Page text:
The misuse of opioids such as OxyContin, hydrocodone, morphine, heroin, and fentanyl has been increasing for years. Today, an average of over 115 people die each day in the United States due to opioid overdose. Paramedics and emergency medical personnel report getting more and more calls about opioid overdoses. Sometimes the medical professionals are able to reach the overdosing individual in time and administer Narcan or another opioid receptor antagonist medication. Sadly, many times emergency medical workers do not reach an overdosing patient in time.
It is estimated that opioid abuse caused 64,000 deaths in 2016 alone. Opioid misuse is not only causing thousands of premature deaths each year, it is also a tremendous economic burden. The Centers for Disease Control and Prevention estimate that prescription opioid abuse costs the United States $78.5 billion a year. Fortunately, a new method for getting opioid-addicted individuals off the dangerous substances and back on their feet is gaining popularity.
New Studies Suggest Access to Cannabis Reduces Opioid Use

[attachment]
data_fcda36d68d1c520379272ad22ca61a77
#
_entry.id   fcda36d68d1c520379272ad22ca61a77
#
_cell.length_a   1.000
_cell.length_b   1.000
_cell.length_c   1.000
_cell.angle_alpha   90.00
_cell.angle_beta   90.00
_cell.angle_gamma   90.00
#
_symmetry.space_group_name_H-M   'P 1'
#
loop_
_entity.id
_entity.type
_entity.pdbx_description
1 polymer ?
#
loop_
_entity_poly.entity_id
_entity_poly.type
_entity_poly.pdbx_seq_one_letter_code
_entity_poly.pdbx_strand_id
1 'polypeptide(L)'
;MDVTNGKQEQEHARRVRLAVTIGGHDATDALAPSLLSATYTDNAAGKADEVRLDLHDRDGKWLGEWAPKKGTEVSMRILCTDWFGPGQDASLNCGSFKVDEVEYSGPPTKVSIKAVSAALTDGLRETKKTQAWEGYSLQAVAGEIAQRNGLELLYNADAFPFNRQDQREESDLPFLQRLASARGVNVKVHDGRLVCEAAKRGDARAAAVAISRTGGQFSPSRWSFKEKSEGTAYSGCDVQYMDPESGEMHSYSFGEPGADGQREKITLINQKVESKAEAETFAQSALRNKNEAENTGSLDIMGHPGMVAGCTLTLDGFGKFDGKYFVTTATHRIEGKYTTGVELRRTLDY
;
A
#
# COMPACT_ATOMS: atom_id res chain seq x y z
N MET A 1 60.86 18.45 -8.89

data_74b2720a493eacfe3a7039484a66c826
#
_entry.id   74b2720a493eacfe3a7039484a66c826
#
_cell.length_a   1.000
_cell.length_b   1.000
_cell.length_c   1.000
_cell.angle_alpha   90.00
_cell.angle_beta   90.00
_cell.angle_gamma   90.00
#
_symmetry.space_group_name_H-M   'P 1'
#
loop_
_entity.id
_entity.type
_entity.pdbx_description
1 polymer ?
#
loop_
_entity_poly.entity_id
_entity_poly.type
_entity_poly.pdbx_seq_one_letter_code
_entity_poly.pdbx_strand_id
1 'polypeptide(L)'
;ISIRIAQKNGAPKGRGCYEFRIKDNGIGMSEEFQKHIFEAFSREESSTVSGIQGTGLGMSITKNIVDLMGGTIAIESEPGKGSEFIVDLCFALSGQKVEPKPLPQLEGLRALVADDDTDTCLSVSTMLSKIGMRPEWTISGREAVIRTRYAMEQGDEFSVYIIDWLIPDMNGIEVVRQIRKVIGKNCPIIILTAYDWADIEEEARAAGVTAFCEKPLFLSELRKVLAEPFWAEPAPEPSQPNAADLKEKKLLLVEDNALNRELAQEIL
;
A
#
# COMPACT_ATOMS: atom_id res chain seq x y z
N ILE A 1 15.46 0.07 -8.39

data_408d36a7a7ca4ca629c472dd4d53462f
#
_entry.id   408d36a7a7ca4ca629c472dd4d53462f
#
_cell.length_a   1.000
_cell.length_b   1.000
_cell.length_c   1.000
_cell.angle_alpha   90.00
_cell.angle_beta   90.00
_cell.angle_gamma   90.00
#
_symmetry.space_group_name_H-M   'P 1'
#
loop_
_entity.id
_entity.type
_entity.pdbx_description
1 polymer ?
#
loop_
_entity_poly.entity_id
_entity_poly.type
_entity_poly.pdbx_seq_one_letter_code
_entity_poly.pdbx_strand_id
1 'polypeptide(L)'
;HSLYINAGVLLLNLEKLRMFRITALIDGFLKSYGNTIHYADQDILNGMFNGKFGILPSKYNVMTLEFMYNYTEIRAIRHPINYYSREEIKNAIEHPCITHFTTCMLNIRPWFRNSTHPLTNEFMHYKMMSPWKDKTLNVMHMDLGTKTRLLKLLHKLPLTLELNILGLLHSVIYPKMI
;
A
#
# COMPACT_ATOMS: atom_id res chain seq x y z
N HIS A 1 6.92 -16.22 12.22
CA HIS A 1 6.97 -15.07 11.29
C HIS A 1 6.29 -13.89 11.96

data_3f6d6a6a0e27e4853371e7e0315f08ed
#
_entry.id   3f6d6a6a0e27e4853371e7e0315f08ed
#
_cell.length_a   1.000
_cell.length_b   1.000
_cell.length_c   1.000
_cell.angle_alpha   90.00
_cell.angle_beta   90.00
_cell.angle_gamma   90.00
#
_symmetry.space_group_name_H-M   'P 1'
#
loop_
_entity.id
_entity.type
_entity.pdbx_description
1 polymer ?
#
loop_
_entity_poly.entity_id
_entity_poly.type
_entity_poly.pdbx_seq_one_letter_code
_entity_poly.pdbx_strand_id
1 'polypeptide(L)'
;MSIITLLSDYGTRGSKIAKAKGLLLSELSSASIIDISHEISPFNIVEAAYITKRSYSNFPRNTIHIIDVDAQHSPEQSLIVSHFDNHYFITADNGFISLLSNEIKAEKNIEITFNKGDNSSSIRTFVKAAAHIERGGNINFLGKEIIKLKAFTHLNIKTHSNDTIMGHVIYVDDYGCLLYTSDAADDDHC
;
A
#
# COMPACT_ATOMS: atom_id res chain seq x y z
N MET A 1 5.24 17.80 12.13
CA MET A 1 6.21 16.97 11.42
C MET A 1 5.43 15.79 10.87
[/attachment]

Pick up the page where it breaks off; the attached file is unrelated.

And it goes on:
Many experts have suggested using medical marijuana to help treat those with opioid addictions. Recently, two studies published in JAMA Internal Medicine added legitimacy to this idea. Researchers compared opioid use in states with medical marijuana to states without legalized marijuana in order to determine if access to medical marijuana decreased opioid use. They discovered that states which allow marijuana to be purchased and used legally for medical purposes had 2.21 million fewer daily doses of opioids prescribed per year than states in which all cannabis consumption is illegal.
The majority of people who become addicted to opioids do not start with heroin or other “street drugs.” Instead, the issue usually starts when individuals are prescribed a pain-reliever such as Demerol, Vicodin, or Percocet to manage extreme pain after surgery or for other reasons. The individuals soon grow a tolerance for the painkillers, needing more and more of the drug to mitigate their pain. Unfortunately, this is when many people turn to heroin or, the even deadlier, fentanyl. Advocates of medical marijuana say that if patients had access to cannabis for pain relief, they would be less likely to ever start using opioids.
Are You Facing Drug Charges?
Drug addiction does not discriminate. People of every socioeconomic background, race, age, and status can become addicted to opioids. If someone is caught buying or selling opioids in California, they can face fines, community service, probation, or several years’ imprisonment. Contact the San Jose criminal defense law firm of Wesley J Schroeder, Attorney at Law, today if you have been arrested on drug-related charges. Call 408-277-0377 to schedule your initial confidential consultation.